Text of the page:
It’s all well and good me telling you that this Price Comparison WordPress plugin is awesome, but I am sure you think: “well, you would say that!”

And that’s kinda true, I do believe in this service, or I wouldn’t have invested so much of my time and energy into it.

However, the best way to compare (ahem) whether this works or not – in my opinion – is to show some case studies. I’m not quite ready to reveal the URLs of my test sites just yet, but I can at least share some numbers.

Case Study Introduction

I plan to have at least 5 visible, professional and polished websites available for you to view before the Get Price Comparison plugin is launched.

For the moment, I only have two sites online as part of this test, and only one of them is using the plugin.

Why?

Let me explain:

I want to make this as objective as possible.

The last thing I want is for you to think the case studies show this software in an artificial / biased light.

I will be completely honest here – this WordPress Price Comparison Plugin may or may not work for you. The only way to know for certain is to try it. But as it’s not yet publicly available, that’s kinda tricky 🙂

Thinking about this, I decided the best way to validate whether or not this works is to create two completely new sites.

One site would use the plugin, and the other would not.

Then, I would compare the results and see if one showed a greater conversion rate than the other.

However, this can’t be a thoroughly scientific test, as (I think) that’s impossible.

Case Study Setup

To make this work, I have set up two sites. One site uses the plugin, and the other does not.

Both sites cover a very similar topic. But the content is not identical. This is partly why I say the test cannot be scientific.

If I were to have two different domains with identical content, likely Google would penalise the heck out of one, or both. And that would be of no use to anybody.

Instead, I am having to create high quality, unique, relevant and interesting content for both sites. Currently, I am doing this all myself. Researching, writing, posting, etc, it all takes time. All that time could be spent finishing the Price Comparison plugin and getting it into your hands.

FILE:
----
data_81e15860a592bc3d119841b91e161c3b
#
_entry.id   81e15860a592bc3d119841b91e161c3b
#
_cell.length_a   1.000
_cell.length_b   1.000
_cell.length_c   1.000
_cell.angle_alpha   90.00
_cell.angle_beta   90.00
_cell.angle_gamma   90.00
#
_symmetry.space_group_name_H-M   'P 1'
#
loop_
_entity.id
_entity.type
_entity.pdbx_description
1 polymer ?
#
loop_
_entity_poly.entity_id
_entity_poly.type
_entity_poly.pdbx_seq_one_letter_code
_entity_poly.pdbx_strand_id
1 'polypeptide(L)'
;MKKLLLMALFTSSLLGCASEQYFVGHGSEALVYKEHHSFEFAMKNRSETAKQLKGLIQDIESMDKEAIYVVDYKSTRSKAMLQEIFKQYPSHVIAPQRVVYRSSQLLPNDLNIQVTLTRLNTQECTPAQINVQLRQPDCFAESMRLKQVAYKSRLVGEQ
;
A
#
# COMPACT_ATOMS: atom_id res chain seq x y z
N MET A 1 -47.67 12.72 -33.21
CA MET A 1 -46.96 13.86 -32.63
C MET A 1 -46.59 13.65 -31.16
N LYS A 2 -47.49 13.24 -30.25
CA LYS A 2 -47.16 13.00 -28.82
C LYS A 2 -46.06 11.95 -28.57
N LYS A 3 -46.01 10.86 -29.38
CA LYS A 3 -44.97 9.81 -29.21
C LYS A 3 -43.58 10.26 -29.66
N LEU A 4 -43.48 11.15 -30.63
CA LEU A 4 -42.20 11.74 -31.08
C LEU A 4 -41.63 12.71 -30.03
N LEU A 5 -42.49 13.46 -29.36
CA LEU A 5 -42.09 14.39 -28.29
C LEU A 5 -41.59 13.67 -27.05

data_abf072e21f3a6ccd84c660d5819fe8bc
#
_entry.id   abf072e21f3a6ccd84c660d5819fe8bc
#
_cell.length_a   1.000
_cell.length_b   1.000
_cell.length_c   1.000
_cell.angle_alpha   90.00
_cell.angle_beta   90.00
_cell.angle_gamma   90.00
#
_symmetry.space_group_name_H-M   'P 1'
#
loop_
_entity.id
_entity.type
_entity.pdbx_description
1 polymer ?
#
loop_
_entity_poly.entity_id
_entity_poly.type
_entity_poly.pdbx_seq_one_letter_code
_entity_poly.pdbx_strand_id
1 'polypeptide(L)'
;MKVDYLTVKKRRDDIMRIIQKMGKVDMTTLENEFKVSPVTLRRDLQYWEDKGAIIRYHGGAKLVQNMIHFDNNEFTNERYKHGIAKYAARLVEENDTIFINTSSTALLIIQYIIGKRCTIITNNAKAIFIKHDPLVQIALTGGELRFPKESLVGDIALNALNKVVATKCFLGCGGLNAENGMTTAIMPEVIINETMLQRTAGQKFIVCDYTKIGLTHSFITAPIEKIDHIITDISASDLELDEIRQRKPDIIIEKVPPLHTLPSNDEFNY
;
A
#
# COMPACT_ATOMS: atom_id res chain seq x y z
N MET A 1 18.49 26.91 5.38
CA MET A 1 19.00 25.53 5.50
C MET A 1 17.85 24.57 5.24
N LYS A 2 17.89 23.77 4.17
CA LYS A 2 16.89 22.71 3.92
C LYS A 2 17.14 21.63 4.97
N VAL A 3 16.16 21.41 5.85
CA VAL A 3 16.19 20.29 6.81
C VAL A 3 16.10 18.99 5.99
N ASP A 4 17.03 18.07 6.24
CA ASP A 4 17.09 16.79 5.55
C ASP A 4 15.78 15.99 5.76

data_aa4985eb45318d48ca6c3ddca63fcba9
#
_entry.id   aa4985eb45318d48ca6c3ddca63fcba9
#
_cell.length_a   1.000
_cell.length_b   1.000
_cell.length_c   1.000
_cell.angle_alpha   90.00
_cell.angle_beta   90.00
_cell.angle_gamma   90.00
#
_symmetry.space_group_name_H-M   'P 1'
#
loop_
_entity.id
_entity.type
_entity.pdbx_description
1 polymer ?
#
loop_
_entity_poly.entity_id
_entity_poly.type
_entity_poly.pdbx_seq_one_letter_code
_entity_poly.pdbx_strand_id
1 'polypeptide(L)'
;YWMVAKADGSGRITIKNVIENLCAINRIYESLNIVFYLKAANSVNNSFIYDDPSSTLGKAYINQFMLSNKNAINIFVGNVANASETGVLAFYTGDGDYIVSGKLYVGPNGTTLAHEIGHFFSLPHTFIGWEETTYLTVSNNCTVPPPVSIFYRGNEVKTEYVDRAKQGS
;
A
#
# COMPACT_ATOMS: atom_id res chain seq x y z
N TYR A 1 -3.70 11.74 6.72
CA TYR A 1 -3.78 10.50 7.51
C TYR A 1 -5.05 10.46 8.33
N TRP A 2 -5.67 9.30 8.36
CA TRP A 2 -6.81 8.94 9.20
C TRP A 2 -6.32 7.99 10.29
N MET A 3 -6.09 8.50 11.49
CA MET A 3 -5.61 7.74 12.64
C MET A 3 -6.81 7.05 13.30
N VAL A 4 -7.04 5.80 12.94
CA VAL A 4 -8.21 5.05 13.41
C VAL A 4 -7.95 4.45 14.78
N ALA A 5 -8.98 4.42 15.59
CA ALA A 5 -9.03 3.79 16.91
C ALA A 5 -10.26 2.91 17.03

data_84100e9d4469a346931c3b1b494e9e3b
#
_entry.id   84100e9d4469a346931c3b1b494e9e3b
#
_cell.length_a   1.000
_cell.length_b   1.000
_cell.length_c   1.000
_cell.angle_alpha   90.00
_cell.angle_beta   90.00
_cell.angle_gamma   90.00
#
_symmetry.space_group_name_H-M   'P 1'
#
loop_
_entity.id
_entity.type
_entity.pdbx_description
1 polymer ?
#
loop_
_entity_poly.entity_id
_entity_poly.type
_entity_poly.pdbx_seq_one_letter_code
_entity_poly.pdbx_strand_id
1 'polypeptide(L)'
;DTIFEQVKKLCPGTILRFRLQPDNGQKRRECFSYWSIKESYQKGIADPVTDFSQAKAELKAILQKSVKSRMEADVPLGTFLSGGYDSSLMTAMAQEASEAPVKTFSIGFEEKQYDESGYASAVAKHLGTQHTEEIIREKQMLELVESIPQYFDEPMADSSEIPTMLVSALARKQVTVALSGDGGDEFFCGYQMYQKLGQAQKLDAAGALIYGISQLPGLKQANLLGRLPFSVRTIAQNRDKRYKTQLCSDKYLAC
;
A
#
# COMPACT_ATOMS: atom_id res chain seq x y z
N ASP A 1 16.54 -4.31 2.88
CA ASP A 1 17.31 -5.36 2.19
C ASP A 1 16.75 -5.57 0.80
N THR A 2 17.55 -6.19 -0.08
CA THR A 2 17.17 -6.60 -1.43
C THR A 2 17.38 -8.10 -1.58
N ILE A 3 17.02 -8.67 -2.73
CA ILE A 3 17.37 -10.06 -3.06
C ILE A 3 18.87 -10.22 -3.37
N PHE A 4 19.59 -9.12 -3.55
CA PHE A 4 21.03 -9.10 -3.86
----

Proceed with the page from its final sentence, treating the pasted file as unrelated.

Therefore, it is a balancing act. And as such, I am not creating enough content to bring in mega numbers of visitors.

Let me be absolutely transparent here:

Without good content, no amount of plugins / hacks / tips / formulas will make you any consistent number of affiliate referrals. At least, that has been my experience over the last 9 years of affiliate marketing.

Not only do you need good content, but you do need quite a lot of it to bring enough search traffic in to make a meaningful amount of sales.

The figures I am about to share are not yet working with enough traffic to validate anything. But they are the figures I have, so I am sharing them! 🙂

Content Strategy

I know I need to outsource the content creation process.

Right now, I am doing too much.

Each article is lengthy, with a lot of links, pictures, and price data.

To give you some indication of how lengthy – my latest post was 5500 words on the plugin site. I am in the process of writing a similar length post for the non-plugin site.

I want them both to be as equal as possible, in order to rule out favouritism or content length questions regarding one or the other.

I cannot control how well either are indexed by Google / other search engines. I use Yoast SEO plugin, and go with the recommendations it provides. Aside from this, I use the same strategy I always use – provide content that is interesting, educational, and ideally, assists in the buying decision.

For both sites I use a similar layout of content – simple blog posts, much like this one.

For both site I have a similar theme, though not identical.